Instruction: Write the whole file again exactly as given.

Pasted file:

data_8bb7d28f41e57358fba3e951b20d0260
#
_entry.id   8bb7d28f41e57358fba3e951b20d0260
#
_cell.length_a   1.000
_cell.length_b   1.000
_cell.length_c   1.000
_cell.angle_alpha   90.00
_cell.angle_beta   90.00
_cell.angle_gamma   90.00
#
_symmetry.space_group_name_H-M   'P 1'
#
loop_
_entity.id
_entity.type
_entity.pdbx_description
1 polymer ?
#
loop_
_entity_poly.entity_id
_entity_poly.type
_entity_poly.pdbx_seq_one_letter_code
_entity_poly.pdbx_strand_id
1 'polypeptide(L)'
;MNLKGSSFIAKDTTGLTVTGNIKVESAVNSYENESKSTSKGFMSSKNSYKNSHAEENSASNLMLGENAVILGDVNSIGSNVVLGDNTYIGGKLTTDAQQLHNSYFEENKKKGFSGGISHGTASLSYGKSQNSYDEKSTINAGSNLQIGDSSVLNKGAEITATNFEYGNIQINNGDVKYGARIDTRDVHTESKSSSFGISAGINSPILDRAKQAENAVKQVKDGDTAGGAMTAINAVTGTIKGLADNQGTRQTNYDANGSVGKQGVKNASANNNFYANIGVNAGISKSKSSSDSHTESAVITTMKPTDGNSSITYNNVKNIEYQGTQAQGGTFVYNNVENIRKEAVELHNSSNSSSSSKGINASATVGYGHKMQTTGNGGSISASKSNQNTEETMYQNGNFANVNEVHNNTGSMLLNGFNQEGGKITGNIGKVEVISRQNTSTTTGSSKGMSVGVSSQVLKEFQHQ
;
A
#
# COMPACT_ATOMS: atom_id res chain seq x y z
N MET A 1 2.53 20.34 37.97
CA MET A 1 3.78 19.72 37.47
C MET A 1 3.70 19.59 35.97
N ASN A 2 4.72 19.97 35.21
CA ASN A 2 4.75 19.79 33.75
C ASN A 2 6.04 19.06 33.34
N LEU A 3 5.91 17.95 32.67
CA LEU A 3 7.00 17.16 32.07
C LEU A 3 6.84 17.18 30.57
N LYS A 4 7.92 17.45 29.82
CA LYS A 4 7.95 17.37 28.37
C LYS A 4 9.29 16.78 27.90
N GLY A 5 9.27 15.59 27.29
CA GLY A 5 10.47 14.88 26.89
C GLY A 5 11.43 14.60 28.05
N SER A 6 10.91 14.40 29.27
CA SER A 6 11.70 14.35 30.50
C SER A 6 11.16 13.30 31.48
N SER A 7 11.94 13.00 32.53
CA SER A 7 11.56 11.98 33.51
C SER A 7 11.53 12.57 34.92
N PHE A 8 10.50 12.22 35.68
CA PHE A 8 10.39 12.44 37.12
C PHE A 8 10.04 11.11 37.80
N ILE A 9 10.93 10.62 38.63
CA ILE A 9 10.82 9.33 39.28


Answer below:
data_8bb7d28f41e57358fba3e951b20d0260
#
_entry.id   8bb7d28f41e57358fba3e951b20d0260
#
_cell.length_a   1.000
_cell.length_b   1.000
_cell.length_c   1.000
_cell.angle_alpha   90.00
_cell.angle_beta   90.00
_cell.angle_gamma   90.00
#
_symmetry.space_group_name_H-M   'P 1'
#
loop_
_entity.id
_entity.type
_entity.pdbx_description
1 polymer ?
#
loop_
_entity_poly.entity_id
_entity_poly.type
_entity_poly.pdbx_seq_one_letter_code
_entity_poly.pdbx_strand_id
1 'polypeptide(L)'
;MNLKGSSFIAKDTTGLTVTGNIKVESAVNSYENESKSTSKGFMSSKNSYKNSHAEENSASNLMLGENAVILGDVNSIGSNVVLGDNTYIGGKLTTDAQQLHNSYFEENKKKGFSGGISHGTASLSYGKSQNSYDEKSTINAGSNLQIGDSSVLNKGAEITATNFEYGNIQINNGDVKYGARIDTRDVHTESKSSSFGISAGINSPILDRAKQAENAVKQVKDGDTAGGAMTAINAVTGTIKGLADNQGTRQTNYDANGSVGKQGVKNASANNNFYANIGVNAGISKSKSSSDSHTESAVITTMKPTDGNSSITYNNVKNIEYQGTQAQGGTFVYNNVENIRKEAVELHNSSNSSSSSKGINASATVGYGHKMQTTGNGGSISASKSNQNTEETMYQNGNFANVNEVHNNTGSMLLNGFNQEGGKITGNIGKVEVISRQNTSTTTGSSKGMSVGVSSQVLKEFQHQ
;
A
#
# COMPACT_ATOMS: atom_id res chain seq x y z
N MET A 1 2.53 20.34 37.97
CA MET A 1 3.78 19.72 37.47
C MET A 1 3.70 19.59 35.97
N ASN A 2 4.72 19.97 35.21
CA ASN A 2 4.75 19.79 33.75
C ASN A 2 6.04 19.06 33.34
N LEU A 3 5.91 17.95 32.67
CA LEU A 3 7.00 17.16 32.07
C LEU A 3 6.84 17.18 30.57
N LYS A 4 7.92 17.45 29.82
CA LYS A 4 7.95 17.37 28.37
C LYS A 4 9.29 16.78 27.90
N GLY A 5 9.27 15.59 27.29
CA GLY A 5 10.47 14.88 26.89
C GLY A 5 11.43 14.60 28.05
N SER A 6 10.91 14.40 29.27
CA SER A 6 11.70 14.35 30.50
C SER A 6 11.16 13.30 31.48
N SER A 7 11.94 13.00 32.53
CA SER A 7 11.56 11.98 33.51
C SER A 7 11.53 12.57 34.92
N PHE A 8 10.50 12.22 35.68
CA PHE A 8 10.39 12.44 37.12
C PHE A 8 10.04 11.11 37.80
N ILE A 9 10.93 10.62 38.63
CA ILE A 9 10.82 9.33 39.28